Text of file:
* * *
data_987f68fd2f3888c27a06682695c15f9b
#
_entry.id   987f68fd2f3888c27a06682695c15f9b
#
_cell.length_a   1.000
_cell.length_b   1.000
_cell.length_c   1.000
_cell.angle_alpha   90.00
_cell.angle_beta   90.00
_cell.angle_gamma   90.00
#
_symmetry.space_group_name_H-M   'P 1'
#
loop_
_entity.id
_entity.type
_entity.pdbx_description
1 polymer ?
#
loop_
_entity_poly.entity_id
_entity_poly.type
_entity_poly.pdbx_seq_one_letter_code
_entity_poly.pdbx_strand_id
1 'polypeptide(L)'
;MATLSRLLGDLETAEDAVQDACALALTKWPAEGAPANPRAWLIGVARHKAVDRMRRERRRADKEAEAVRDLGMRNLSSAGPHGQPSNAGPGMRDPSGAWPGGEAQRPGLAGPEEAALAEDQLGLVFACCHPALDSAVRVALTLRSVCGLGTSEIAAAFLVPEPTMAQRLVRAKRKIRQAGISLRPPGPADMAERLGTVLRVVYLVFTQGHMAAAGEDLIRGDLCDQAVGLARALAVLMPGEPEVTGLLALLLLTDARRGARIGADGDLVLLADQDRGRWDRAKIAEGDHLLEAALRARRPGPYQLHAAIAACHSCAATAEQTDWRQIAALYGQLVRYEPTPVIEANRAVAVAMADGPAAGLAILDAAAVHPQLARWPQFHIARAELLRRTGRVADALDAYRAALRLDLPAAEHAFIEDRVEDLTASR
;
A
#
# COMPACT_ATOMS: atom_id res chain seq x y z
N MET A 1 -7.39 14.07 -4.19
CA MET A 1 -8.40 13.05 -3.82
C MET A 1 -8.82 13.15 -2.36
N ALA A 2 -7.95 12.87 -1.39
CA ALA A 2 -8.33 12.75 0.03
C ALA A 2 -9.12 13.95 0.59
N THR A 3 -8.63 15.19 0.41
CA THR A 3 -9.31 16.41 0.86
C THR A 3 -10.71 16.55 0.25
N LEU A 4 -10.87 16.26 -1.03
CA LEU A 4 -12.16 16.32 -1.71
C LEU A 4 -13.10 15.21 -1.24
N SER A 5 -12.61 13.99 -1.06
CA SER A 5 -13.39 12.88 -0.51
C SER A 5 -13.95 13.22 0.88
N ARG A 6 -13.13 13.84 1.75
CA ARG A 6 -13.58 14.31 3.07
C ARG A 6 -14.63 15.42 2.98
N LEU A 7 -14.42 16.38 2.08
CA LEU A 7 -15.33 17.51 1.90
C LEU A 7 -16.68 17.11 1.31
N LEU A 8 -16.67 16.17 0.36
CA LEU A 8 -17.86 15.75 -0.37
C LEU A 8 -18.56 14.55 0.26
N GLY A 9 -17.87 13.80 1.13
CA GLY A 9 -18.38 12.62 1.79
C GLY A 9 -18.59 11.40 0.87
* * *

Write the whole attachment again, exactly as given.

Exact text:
data_987f68fd2f3888c27a06682695c15f9b
#
_entry.id   987f68fd2f3888c27a06682695c15f9b
#
_cell.length_a   1.000
_cell.length_b   1.000
_cell.length_c   1.000
_cell.angle_alpha   90.00
_cell.angle_beta   90.00
_cell.angle_gamma   90.00
#
_symmetry.space_group_name_H-M   'P 1'
#
loop_
_entity.id
_entity.type
_entity.pdbx_description
1 polymer ?
#
loop_
_entity_poly.entity_id
_entity_poly.type
_entity_poly.pdbx_seq_one_letter_code
_entity_poly.pdbx_strand_id
1 'polypeptide(L)'
;MATLSRLLGDLETAEDAVQDACALALTKWPAEGAPANPRAWLIGVARHKAVDRMRRERRRADKEAEAVRDLGMRNLSSAGPHGQPSNAGPGMRDPSGAWPGGEAQRPGLAGPEEAALAEDQLGLVFACCHPALDSAVRVALTLRSVCGLGTSEIAAAFLVPEPTMAQRLVRAKRKIRQAGISLRPPGPADMAERLGTVLRVVYLVFTQGHMAAAGEDLIRGDLCDQAVGLARALAVLMPGEPEVTGLLALLLLTDARRGARIGADGDLVLLADQDRGRWDRAKIAEGDHLLEAALRARRPGPYQLHAAIAACHSCAATAEQTDWRQIAALYGQLVRYEPTPVIEANRAVAVAMADGPAAGLAILDAAAVHPQLARWPQFHIARAELLRRTGRVADALDAYRAALRLDLPAAEHAFIEDRVEDLTASR
;
A
#
# COMPACT_ATOMS: atom_id res chain seq x y z
N MET A 1 -7.39 14.07 -4.19
CA MET A 1 -8.40 13.05 -3.82
C MET A 1 -8.82 13.15 -2.36
N ALA A 2 -7.95 12.87 -1.39
CA ALA A 2 -8.33 12.75 0.03
C ALA A 2 -9.12 13.95 0.59
N THR A 3 -8.63 15.19 0.41
CA THR A 3 -9.31 16.41 0.86
C THR A 3 -10.71 16.55 0.25
N LEU A 4 -10.87 16.26 -1.03
CA LEU A 4 -12.16 16.32 -1.71
C LEU A 4 -13.10 15.21 -1.24
N SER A 5 -12.61 13.99 -1.06
CA SER A 5 -13.39 12.88 -0.51
C SER A 5 -13.95 13.22 0.88
N ARG A 6 -13.13 13.84 1.75
CA ARG A 6 -13.58 14.31 3.07
C ARG A 6 -14.63 15.42 2.98
N LEU A 7 -14.42 16.38 2.08
CA LEU A 7 -15.33 17.51 1.90
C LEU A 7 -16.68 17.11 1.31
N LEU A 8 -16.67 16.17 0.36
CA LEU A 8 -17.86 15.75 -0.37
C LEU A 8 -18.56 14.55 0.26
N GLY A 9 -17.87 13.80 1.13
CA GLY A 9 -18.38 12.62 1.79
C GLY A 9 -18.59 11.40 0.87